Asking this question might be considered edgy, so I’ll start by answering: No. Well, not exactly — not on purpose anyway.
As an IT professional, you might ask yourself, “Seriously? Insider Threats are my fault?” I’m certainly not trying to alienate you. I’ve been in IT for over 20 years and know the hard work that IT Pros put into their job. If you’re like most IT pros, you strive to make your environment more secure. Doing so sometimes requires re-examining your own practices to ensure that you’re taking the proper steps.
So, how can Insider Threats be IT’s fault at all?
Let’s work backwards from the threat and see where IT may be playing a role. We’ll start with an insider — a user in the company — who commits a heinous act, such as data theft, fraud, or even corporate espionage. In most cases, according to the 2014 Data Breach Investigations Report from Verizon, the insiders are simply misusing the permissions they’ve been granted.
Your initial reaction might be, “Hold on a second — that’s not my fault!” So far, you would be absolutely correct. But let’s keep going: we need to first address whether these perpetrators have the right permissions — or more to the point, just enough permissions to accomplish their job. If they have only the permissions needed to do their job, IT is off the hook. But if they have too much access — well beyond what they need to do their job — wouldn’t you agree that IT is a little to blame? Of course it’s not IT’s fault that the perpetrators committed some kind of illegal behavior, but if IT hasn’t been vigilant in locking down permissions, can we at least agree that IT could have done something to stop it before it happened?
In a recent Ponemon study1, 54% of end users stated that they frequently or very frequently have access to information they shouldn’t. Think about that for a moment. More than half your users are frequently accessing — opening, reading, copying, printing, and forwarding — information they shouldn’t have access to.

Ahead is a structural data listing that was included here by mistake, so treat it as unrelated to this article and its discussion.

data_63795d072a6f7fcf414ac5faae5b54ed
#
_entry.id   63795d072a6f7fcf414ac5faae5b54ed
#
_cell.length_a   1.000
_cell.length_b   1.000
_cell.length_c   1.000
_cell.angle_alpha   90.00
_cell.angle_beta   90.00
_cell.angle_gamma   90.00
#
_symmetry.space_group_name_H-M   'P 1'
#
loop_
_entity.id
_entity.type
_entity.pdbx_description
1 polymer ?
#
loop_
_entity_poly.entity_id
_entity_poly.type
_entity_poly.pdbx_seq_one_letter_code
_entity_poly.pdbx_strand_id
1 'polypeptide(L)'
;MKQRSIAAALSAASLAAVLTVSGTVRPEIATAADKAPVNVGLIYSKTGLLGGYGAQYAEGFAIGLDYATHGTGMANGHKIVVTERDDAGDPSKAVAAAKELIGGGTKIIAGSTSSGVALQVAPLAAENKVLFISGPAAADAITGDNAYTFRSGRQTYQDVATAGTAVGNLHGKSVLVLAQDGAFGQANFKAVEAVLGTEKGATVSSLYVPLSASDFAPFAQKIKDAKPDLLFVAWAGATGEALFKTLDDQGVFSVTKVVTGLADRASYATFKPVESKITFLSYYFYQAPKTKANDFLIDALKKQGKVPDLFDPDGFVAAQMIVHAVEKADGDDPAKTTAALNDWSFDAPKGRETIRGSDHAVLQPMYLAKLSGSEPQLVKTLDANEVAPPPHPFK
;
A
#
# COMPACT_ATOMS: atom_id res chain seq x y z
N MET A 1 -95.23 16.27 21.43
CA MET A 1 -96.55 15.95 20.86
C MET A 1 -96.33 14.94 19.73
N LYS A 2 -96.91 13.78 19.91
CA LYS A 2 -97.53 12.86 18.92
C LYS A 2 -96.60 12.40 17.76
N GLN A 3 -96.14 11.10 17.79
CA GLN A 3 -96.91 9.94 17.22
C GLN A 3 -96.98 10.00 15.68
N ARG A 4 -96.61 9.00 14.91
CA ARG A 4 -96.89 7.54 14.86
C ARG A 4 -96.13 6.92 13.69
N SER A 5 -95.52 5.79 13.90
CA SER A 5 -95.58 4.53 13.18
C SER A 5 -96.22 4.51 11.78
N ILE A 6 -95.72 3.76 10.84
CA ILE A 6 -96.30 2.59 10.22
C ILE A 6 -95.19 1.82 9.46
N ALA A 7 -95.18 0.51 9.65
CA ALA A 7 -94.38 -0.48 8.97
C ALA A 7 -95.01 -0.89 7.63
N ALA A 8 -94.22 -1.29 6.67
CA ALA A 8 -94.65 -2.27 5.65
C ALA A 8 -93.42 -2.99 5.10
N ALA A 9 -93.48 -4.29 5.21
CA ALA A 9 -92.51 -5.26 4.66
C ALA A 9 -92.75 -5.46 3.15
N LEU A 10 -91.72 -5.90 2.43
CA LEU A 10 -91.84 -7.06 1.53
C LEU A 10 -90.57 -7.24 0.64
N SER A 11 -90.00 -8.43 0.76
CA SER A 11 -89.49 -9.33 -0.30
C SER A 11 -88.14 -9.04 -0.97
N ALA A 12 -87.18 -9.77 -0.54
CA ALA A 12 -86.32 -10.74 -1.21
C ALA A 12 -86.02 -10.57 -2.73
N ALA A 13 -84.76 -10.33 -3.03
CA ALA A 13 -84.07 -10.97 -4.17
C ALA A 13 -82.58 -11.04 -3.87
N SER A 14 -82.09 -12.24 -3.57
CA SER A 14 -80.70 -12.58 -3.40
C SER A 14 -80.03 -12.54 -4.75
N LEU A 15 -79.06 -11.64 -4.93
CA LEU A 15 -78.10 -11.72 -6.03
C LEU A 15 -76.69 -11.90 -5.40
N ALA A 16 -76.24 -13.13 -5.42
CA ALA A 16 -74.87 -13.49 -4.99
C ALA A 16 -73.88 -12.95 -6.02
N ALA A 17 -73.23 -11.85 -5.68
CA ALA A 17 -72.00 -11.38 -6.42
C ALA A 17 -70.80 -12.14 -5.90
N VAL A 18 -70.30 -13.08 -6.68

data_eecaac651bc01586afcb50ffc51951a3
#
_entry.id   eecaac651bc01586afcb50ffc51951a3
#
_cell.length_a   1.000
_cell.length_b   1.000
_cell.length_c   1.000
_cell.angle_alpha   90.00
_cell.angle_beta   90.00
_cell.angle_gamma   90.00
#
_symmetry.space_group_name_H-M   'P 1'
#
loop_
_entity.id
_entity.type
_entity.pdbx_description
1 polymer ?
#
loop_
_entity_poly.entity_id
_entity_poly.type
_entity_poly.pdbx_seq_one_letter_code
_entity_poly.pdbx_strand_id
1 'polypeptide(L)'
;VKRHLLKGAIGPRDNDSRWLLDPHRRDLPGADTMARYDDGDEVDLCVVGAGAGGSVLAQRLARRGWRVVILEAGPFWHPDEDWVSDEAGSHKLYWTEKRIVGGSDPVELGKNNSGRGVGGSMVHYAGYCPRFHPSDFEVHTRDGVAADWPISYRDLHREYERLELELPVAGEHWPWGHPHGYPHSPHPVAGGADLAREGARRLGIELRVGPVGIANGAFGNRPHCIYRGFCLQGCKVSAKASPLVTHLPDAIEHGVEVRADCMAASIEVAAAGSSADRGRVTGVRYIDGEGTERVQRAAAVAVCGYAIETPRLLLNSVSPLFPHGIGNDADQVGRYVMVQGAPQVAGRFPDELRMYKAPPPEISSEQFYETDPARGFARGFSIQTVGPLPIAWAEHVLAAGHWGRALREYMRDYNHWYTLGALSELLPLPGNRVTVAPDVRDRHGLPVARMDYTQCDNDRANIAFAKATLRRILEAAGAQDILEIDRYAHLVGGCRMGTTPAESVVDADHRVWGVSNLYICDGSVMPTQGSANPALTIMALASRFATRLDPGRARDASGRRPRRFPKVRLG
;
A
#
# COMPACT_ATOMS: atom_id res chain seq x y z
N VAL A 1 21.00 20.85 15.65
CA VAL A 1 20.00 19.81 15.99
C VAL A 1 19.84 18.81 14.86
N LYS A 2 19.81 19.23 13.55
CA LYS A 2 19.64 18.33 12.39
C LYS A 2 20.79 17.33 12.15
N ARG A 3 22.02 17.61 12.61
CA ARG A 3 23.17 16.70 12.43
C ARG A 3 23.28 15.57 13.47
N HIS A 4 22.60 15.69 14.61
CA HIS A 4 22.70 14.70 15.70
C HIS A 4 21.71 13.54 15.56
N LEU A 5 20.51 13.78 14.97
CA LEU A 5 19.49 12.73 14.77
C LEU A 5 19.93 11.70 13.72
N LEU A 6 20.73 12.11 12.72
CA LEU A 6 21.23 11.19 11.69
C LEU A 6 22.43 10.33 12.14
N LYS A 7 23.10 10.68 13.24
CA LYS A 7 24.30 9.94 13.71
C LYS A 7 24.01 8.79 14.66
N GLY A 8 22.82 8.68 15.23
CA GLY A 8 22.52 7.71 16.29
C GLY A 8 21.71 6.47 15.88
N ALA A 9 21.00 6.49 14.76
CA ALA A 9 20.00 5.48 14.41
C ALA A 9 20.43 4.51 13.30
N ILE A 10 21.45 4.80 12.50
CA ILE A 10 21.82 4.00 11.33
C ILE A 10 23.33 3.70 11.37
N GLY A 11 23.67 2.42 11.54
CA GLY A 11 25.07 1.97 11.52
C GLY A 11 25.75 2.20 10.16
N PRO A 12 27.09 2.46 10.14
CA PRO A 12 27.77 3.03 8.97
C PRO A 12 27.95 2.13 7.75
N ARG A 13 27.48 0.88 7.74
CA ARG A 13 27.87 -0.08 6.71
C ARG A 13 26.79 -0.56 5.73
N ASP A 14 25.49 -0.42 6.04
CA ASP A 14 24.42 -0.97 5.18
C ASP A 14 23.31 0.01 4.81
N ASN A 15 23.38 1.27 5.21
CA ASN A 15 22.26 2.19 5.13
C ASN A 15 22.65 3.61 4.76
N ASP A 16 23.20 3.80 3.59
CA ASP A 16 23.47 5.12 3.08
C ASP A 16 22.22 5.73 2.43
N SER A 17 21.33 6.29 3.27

So how did they get that access in the first place?
Here’s where the heart-to-heart conversation needs to happen. IT gave it to them. If you’re like just about every other IT organization in the world, you grant permissions via Groups within Active Directory. And it’s probably been a (very) long time since you’ve looked at those groups to see:
- who’s a member,
- which permissions were granted to those groups across the organization, and
- whether nesting is involved in unintentionally granting more permissions than intended.
Don’t believe me? Believe your users. In that same Ponemon study, 47% of end users said that IT is not strictly enforcing its own policies against misuse or unauthorized access to company data. Need more proof? Believe your peers. 80% of IT pros surveyed said that their organization doesn’t enforce a strict least-privilege data model. It’s a bit disheartening, but true. And while you’re not intending to cause insider threats, it may be the case that you’re doing less than you should to minimize the possibility of these threats happening.
To read more on this topic, check out the Imanami whitepaper, Managing AD Groups: Simple IT Headache or Security Hazard?
1 Ponemon, Corporate Data: A Protected Asset or a Ticking Time Bomb? (2014)